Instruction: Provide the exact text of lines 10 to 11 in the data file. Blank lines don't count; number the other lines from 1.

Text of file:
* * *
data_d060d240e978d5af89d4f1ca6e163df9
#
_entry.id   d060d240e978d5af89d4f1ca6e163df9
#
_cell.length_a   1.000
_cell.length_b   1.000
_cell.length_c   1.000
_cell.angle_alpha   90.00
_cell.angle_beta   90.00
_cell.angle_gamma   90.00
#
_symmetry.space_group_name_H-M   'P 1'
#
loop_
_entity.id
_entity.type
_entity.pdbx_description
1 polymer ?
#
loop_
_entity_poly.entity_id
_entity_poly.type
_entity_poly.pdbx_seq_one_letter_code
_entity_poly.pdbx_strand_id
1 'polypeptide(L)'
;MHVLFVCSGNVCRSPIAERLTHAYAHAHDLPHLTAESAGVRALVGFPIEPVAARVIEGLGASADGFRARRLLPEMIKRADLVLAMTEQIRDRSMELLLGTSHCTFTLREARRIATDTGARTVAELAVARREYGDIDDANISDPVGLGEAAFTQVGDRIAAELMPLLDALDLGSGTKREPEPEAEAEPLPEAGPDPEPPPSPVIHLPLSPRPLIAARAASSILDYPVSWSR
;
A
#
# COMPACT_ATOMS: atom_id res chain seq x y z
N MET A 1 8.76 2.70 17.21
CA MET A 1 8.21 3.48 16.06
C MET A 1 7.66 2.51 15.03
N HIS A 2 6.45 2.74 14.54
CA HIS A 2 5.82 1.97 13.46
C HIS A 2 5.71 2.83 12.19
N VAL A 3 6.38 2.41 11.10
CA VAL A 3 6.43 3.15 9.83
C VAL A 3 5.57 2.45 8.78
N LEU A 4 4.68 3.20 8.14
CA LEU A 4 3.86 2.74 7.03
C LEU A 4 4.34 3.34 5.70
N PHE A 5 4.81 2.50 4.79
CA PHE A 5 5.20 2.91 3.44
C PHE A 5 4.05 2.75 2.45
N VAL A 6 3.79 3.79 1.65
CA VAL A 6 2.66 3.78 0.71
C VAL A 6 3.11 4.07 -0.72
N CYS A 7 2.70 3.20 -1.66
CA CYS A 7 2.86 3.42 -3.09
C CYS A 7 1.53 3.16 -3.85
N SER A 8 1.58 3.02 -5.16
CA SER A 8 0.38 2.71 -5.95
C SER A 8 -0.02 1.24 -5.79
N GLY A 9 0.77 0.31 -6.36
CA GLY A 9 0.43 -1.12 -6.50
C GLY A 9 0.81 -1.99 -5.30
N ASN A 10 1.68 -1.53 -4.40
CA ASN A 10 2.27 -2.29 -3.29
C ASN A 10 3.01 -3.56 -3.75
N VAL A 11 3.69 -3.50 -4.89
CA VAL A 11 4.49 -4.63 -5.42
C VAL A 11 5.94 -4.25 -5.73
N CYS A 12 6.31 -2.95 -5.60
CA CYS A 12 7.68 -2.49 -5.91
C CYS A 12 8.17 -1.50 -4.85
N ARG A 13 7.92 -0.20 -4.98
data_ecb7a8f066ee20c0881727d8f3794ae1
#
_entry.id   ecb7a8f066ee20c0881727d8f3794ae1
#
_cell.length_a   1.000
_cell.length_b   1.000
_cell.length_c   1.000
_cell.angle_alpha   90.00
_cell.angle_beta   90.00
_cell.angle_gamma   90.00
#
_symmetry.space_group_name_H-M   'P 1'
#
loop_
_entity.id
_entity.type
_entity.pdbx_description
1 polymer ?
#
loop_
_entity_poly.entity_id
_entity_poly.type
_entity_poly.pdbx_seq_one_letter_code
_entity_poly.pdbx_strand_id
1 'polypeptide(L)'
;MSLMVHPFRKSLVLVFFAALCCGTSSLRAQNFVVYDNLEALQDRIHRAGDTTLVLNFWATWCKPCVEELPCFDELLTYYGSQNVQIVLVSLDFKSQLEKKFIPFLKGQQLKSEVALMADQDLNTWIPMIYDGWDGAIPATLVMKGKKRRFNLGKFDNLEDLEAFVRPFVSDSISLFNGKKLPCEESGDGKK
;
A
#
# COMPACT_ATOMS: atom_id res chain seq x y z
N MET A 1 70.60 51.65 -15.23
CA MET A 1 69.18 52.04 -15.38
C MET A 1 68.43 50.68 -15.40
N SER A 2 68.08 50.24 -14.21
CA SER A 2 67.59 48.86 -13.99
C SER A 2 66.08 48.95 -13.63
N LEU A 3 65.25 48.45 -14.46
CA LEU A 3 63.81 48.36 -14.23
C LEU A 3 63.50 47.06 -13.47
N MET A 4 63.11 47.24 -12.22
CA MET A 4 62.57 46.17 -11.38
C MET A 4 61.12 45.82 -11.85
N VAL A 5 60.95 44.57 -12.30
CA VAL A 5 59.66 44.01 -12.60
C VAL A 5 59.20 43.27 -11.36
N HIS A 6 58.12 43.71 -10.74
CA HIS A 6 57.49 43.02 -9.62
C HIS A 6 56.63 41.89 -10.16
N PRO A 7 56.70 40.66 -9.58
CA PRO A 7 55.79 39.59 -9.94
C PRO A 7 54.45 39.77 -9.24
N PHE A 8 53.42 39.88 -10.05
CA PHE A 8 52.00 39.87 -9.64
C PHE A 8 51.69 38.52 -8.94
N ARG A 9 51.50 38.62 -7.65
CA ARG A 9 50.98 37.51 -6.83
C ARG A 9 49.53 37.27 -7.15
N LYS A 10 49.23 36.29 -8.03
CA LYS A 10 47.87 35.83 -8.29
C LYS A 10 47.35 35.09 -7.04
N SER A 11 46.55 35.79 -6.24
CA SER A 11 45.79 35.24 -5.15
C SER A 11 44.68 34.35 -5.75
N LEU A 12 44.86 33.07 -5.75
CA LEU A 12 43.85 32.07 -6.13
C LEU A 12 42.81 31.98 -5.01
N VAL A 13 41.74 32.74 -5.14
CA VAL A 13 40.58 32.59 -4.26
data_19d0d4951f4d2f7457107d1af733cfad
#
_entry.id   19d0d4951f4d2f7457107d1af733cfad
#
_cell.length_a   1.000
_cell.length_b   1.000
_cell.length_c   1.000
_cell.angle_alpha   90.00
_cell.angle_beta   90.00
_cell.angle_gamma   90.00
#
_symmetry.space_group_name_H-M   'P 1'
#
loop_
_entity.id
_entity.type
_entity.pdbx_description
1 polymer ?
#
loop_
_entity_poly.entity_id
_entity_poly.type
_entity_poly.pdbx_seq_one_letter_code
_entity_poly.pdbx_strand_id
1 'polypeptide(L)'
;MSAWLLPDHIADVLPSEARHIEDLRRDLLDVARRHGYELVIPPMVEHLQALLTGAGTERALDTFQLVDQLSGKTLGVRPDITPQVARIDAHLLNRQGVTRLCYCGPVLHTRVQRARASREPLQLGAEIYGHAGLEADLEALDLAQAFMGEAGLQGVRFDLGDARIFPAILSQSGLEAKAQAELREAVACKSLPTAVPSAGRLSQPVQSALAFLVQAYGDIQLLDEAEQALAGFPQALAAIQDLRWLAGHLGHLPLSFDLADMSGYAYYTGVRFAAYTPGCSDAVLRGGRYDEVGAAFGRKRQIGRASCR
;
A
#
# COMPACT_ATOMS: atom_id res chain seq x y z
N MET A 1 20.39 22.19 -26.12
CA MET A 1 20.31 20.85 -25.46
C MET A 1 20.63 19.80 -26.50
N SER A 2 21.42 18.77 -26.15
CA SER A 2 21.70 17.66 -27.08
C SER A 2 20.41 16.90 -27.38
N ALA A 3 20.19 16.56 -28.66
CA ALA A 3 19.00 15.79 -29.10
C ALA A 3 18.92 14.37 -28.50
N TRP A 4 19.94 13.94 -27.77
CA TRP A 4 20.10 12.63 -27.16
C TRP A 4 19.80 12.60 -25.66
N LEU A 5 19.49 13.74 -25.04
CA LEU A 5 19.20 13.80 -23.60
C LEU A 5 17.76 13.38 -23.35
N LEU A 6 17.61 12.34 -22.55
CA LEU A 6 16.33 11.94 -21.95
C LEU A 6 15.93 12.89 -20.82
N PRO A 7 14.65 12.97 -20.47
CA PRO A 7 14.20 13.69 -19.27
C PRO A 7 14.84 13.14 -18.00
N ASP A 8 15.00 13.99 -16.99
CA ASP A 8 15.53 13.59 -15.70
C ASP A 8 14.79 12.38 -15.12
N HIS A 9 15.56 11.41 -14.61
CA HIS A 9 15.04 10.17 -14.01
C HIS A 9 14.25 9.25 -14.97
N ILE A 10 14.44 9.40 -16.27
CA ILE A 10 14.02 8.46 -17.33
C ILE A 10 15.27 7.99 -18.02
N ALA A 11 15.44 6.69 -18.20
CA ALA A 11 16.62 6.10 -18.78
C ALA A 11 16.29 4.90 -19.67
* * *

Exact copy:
_cell.angle_gamma   90.00
#